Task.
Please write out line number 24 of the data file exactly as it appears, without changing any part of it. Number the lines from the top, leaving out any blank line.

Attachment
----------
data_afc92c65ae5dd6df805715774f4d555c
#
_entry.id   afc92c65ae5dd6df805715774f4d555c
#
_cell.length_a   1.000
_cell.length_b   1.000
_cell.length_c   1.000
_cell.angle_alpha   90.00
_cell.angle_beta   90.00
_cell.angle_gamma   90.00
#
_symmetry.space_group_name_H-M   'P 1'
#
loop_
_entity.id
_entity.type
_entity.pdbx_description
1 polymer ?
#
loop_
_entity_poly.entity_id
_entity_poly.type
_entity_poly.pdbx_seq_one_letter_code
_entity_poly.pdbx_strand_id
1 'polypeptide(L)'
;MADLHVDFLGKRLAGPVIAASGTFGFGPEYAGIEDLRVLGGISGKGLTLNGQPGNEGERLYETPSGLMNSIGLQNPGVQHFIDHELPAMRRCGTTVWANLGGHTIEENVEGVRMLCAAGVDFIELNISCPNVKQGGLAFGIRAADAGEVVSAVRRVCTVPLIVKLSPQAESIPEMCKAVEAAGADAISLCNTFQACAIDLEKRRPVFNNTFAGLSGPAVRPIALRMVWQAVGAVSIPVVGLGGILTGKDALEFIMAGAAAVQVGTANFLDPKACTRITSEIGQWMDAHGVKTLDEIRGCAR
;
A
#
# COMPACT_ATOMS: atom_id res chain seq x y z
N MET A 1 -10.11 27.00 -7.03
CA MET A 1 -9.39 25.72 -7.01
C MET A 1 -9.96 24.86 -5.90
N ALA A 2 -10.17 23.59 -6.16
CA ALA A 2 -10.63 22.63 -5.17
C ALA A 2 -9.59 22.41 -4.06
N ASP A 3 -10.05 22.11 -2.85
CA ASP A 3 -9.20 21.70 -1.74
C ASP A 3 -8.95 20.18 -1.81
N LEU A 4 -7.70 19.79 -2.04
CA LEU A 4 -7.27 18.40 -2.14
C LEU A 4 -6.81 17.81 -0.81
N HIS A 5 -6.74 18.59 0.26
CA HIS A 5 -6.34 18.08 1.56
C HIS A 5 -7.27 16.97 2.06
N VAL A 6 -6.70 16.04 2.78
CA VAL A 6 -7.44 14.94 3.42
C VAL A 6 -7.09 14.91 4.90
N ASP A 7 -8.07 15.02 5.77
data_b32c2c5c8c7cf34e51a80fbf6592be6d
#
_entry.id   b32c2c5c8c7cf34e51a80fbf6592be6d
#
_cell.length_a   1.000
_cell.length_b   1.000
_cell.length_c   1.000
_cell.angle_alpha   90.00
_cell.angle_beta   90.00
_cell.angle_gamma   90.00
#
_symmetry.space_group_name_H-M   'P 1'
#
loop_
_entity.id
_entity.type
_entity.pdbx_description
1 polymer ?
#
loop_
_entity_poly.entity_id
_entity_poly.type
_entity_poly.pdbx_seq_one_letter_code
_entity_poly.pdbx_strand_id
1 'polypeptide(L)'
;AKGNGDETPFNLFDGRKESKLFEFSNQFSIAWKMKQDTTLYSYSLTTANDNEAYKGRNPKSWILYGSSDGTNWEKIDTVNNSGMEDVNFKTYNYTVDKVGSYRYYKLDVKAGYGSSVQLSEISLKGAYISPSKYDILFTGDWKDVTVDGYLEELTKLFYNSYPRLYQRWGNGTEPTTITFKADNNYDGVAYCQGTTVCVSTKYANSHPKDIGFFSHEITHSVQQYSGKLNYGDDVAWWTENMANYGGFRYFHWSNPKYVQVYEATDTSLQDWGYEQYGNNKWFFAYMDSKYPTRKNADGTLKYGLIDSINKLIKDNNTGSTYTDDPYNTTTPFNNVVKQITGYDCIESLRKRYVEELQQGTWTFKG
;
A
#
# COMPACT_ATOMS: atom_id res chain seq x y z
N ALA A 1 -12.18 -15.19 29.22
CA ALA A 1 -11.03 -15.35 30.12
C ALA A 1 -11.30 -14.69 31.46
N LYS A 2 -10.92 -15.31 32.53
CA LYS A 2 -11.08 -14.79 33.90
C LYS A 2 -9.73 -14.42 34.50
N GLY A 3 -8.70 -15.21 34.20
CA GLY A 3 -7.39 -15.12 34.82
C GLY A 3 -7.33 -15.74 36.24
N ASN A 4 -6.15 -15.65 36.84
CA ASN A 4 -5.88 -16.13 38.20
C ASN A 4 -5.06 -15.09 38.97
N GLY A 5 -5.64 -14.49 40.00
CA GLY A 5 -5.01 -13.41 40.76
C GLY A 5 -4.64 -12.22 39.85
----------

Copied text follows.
_entity_poly.pdbx_strand_id